Holiday Gift Budgeting for Kids

Merry Christmas- retro look

Now that Thanksgiving is over, we’re officially in the holiday gift buying season. December can be quite expensive, especially if you have children with long lists for Santa. But the holidays also offer a great opportunity to teach your children about smart money management. Here are a few tips for showing your kids how to buy gifts on a budget, and how to create their own gift lists that won’t put a hole in Santa’s wallet.

Teach How to Set a Budget for Gifts

Young kids and even teenagers don’t typically understand how much things cost or how expensive purchases can affect their family’s budget. To help them get a better idea about managing money for the upcoming holidays, first show them how to set gift limits. Give everyone in the family a specific dollar ceiling for their gift list, so that everything they put on it can’t total more than the limit. This way your children must decide if they want their budgeted amount to go toward one big gift, or if they want many gifts for much smaller amounts. You can take that a step further and put a price limit on individual gifts.

By making these budget decisions they’ll learn a valuable financial lesson, and hopefully better understand how you go about making money decisions on a daily basis.

 Teach How to Shop Smart

Buying gifts for others is another important financial process you should share with your kids. During the holidays, kids tend to be overzealous when it comes to spending on gifts for you, their friends, or other family members because they don’t quite grasp the responsibility and reality of a budget. Try giving your children a “Gifts to Buy” budget with a set spending limit. Start by making a list of everyone the family can afford to buy gifts for, then set a total dollar amount for all the gifts. Remember to talk to your children about additional costs, such as sales tax, the cost of shipping when buying gifts online and the cost of wrapping paper. These miscellaneous expenses should be considered when they are doing budgets.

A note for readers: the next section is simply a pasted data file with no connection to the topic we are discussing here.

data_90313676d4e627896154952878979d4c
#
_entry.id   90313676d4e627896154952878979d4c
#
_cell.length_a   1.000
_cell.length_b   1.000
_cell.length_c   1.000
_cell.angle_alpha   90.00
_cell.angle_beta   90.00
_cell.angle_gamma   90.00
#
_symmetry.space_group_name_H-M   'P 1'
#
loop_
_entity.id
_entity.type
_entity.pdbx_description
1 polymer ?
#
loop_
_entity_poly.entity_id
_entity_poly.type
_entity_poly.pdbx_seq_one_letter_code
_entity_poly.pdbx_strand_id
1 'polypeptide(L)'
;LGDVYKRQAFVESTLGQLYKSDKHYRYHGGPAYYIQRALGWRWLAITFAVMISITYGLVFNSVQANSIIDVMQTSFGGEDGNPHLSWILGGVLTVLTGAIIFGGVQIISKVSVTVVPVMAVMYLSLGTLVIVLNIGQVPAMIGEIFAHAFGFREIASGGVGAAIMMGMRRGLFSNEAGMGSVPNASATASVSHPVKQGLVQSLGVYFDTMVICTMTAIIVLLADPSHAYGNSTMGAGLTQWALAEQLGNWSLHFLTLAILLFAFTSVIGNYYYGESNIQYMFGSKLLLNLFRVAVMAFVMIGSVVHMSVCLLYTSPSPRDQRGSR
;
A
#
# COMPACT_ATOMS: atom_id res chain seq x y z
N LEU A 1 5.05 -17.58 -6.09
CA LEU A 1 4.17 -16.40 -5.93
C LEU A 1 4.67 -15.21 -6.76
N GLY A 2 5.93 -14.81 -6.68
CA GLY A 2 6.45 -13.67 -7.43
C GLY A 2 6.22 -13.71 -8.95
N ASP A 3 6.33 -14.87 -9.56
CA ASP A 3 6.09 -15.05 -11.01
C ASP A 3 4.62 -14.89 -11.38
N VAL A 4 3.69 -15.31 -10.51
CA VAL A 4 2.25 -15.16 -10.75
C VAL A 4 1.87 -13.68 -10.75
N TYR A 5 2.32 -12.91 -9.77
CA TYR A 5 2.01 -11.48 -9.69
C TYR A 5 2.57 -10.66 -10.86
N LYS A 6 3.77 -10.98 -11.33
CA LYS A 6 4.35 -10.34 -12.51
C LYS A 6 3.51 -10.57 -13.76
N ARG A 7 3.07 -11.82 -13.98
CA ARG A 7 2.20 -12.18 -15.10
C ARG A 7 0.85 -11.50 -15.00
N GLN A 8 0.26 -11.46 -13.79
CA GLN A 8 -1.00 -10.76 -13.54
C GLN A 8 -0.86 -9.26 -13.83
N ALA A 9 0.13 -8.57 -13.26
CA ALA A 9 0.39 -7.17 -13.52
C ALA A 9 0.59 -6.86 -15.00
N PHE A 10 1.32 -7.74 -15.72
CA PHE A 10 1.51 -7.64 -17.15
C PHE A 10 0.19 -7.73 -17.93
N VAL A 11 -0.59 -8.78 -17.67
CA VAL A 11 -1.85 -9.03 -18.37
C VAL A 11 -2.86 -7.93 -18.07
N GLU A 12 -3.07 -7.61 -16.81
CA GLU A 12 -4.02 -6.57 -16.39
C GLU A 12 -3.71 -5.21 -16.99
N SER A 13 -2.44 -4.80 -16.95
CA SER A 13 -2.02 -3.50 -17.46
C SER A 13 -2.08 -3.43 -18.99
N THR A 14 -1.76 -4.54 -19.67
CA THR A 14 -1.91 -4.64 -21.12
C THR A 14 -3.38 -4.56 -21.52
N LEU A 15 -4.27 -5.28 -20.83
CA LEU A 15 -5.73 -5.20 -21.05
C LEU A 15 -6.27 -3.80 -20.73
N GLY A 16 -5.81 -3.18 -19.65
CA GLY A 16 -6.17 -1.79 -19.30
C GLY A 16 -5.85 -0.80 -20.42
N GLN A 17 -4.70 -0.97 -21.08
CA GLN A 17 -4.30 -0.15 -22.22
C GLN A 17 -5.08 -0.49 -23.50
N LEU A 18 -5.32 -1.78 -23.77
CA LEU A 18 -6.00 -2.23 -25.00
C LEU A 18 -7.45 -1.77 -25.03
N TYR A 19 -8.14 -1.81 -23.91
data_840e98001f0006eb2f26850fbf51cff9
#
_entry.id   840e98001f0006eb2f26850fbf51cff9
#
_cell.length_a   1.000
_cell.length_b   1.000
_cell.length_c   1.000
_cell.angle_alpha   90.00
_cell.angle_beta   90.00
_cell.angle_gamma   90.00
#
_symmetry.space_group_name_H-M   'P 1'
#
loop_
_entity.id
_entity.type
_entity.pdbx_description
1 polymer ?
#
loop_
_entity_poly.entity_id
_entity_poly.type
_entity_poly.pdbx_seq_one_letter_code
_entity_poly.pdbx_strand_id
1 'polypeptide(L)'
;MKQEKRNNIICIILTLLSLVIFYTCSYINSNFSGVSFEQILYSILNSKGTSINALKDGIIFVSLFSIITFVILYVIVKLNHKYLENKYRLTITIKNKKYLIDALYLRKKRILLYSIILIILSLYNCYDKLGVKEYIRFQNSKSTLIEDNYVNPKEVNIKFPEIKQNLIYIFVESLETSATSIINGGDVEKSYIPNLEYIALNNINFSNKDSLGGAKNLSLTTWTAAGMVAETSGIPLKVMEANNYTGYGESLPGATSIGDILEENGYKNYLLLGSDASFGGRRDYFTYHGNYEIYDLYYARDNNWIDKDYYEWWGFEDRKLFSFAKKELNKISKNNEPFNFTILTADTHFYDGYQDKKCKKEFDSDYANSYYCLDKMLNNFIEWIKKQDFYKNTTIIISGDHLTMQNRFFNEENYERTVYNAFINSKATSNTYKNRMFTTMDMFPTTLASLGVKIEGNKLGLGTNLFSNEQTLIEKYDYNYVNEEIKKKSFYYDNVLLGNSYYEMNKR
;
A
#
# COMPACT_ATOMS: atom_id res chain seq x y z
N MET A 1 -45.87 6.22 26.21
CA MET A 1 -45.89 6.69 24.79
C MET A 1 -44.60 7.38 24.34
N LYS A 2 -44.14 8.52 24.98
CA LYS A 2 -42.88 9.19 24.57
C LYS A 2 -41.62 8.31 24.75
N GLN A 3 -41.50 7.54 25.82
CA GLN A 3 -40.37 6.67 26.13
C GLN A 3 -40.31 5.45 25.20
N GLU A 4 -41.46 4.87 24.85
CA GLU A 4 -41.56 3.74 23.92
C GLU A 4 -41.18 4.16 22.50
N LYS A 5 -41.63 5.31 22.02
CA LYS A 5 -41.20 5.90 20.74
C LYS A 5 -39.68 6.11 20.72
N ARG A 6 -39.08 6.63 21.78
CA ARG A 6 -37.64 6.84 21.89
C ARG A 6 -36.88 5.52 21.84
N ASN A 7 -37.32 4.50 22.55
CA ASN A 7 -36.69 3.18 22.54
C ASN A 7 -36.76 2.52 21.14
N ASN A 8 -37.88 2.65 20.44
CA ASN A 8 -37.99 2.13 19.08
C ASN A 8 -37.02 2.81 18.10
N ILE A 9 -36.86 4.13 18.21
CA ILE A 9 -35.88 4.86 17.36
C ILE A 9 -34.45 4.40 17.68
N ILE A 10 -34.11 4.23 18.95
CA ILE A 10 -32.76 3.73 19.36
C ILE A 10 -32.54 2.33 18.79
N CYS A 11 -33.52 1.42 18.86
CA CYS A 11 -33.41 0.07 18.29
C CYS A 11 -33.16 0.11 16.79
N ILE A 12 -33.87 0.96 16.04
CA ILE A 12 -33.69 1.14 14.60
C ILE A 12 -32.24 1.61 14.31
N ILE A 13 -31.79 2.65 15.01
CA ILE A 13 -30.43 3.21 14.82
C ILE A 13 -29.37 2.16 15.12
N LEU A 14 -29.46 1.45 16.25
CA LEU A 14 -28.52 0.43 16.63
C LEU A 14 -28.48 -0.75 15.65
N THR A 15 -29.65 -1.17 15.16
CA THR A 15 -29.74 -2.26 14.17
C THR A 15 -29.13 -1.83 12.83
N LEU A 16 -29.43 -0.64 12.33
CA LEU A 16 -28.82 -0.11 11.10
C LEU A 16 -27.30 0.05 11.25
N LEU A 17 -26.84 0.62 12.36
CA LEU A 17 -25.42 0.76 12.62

You can also teach your kids how to search for the best deals. Clip coupons, check store apps for specials, search store flyers and browse retailer websites for price differences with them.

Teach the Value of Homemade Gifts

It’s important to teach your kids that gifts don’t always need to be bought. If their budget is tight, let them know they can consider creating a present for someone. From a photo collage to a hand-written story, to a handcrafted piece of pottery, kids can make something special without spending much or any money. Homemade gifts like these often mean more to the recipient because they are personal, and they encourage creativity.

Teach the Value of Giving Back

Along with budgeting for the holidays, another lesson you may wish to impart to your children is that giving to those less fortunate can be more rewarding than receiving gifts for the holidays. You can teach them the value of giving back by having your children budget for one donation instead of a present on their gift lists. Ask them to choose a charity based on their interests. For example, if your daughter loves animals, a local animal shelter would be a good place to give. Another great way to instill the holiday spirit in your kids year-round is to volunteer with them at a charitable organization in your area during school breaks. They will see what how they can make a difference in other people’s lives, as well as the value of money.



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